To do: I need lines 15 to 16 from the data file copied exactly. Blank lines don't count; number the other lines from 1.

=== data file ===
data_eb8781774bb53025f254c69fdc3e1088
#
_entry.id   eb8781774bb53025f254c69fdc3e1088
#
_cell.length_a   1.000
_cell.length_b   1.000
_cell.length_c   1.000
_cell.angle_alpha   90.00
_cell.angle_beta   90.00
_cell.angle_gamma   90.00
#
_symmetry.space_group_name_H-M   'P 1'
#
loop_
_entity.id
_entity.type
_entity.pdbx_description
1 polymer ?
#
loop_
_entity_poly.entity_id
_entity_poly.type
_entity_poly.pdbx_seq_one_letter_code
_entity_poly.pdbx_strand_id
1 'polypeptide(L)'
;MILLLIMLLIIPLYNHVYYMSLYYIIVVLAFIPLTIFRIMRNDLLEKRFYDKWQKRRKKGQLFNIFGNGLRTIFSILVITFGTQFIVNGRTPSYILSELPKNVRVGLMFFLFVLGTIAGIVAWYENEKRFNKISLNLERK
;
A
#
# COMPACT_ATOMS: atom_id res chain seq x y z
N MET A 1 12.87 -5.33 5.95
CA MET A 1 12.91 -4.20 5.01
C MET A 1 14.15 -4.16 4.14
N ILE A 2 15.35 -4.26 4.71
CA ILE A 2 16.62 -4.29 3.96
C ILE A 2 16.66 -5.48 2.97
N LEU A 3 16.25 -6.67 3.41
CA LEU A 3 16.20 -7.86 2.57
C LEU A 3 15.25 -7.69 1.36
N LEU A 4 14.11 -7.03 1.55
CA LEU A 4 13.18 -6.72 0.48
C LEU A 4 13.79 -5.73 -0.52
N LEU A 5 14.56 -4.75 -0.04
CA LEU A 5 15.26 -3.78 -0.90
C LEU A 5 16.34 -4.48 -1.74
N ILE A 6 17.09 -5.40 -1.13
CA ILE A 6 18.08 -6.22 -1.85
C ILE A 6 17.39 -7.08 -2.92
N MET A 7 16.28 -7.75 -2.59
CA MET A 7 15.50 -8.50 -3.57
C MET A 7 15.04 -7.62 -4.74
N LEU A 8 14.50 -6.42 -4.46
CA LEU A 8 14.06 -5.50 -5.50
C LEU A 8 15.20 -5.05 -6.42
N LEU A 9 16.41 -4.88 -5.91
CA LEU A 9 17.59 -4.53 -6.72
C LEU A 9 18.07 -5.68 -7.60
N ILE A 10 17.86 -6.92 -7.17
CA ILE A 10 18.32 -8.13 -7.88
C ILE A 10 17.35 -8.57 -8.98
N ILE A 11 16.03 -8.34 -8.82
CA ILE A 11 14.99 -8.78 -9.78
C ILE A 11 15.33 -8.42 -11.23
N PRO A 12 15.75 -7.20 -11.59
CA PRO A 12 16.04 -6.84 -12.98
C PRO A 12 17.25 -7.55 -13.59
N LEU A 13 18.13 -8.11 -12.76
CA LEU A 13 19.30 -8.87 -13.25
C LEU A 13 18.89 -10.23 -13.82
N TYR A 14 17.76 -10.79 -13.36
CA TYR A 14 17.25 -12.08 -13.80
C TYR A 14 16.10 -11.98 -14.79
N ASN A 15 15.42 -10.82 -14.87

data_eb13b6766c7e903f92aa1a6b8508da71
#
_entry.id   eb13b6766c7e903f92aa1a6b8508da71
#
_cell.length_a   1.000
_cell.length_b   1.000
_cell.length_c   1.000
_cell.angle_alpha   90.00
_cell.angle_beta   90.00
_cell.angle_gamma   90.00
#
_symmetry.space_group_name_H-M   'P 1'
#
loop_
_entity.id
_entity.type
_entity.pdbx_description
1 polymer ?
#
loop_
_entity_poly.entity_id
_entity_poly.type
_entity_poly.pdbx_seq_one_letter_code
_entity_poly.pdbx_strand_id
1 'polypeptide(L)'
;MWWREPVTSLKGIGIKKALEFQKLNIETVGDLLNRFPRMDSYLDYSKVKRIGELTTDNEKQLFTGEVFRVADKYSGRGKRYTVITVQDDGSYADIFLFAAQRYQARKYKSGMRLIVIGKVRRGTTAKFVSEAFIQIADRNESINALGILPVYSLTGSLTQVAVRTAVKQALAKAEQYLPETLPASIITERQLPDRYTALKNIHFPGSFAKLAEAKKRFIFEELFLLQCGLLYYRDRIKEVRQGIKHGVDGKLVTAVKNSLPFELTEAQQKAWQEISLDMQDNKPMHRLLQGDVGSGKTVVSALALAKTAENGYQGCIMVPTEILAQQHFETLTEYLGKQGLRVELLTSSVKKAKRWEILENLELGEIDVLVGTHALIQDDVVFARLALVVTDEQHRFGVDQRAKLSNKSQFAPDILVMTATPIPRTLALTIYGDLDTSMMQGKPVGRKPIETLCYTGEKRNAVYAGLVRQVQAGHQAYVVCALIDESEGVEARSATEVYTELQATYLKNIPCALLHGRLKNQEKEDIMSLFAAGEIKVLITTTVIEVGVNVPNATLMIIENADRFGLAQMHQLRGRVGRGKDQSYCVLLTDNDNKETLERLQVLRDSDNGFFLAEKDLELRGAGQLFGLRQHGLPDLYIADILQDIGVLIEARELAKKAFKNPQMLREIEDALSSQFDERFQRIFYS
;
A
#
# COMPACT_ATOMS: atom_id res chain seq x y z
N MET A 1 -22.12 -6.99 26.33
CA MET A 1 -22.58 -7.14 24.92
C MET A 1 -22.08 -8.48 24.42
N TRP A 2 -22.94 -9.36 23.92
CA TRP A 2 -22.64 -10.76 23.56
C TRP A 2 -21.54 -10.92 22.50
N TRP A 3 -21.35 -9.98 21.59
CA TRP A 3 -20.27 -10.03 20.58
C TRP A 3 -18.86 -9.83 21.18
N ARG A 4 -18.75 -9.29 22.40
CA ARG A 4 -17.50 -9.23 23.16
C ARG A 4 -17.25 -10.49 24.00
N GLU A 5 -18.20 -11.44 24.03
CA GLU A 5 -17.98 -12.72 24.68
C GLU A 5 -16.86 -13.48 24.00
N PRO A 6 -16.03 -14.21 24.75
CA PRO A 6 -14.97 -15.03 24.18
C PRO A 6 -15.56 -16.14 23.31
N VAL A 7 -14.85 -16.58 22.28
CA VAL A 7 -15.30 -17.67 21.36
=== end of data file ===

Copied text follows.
_entity.id
_entity.type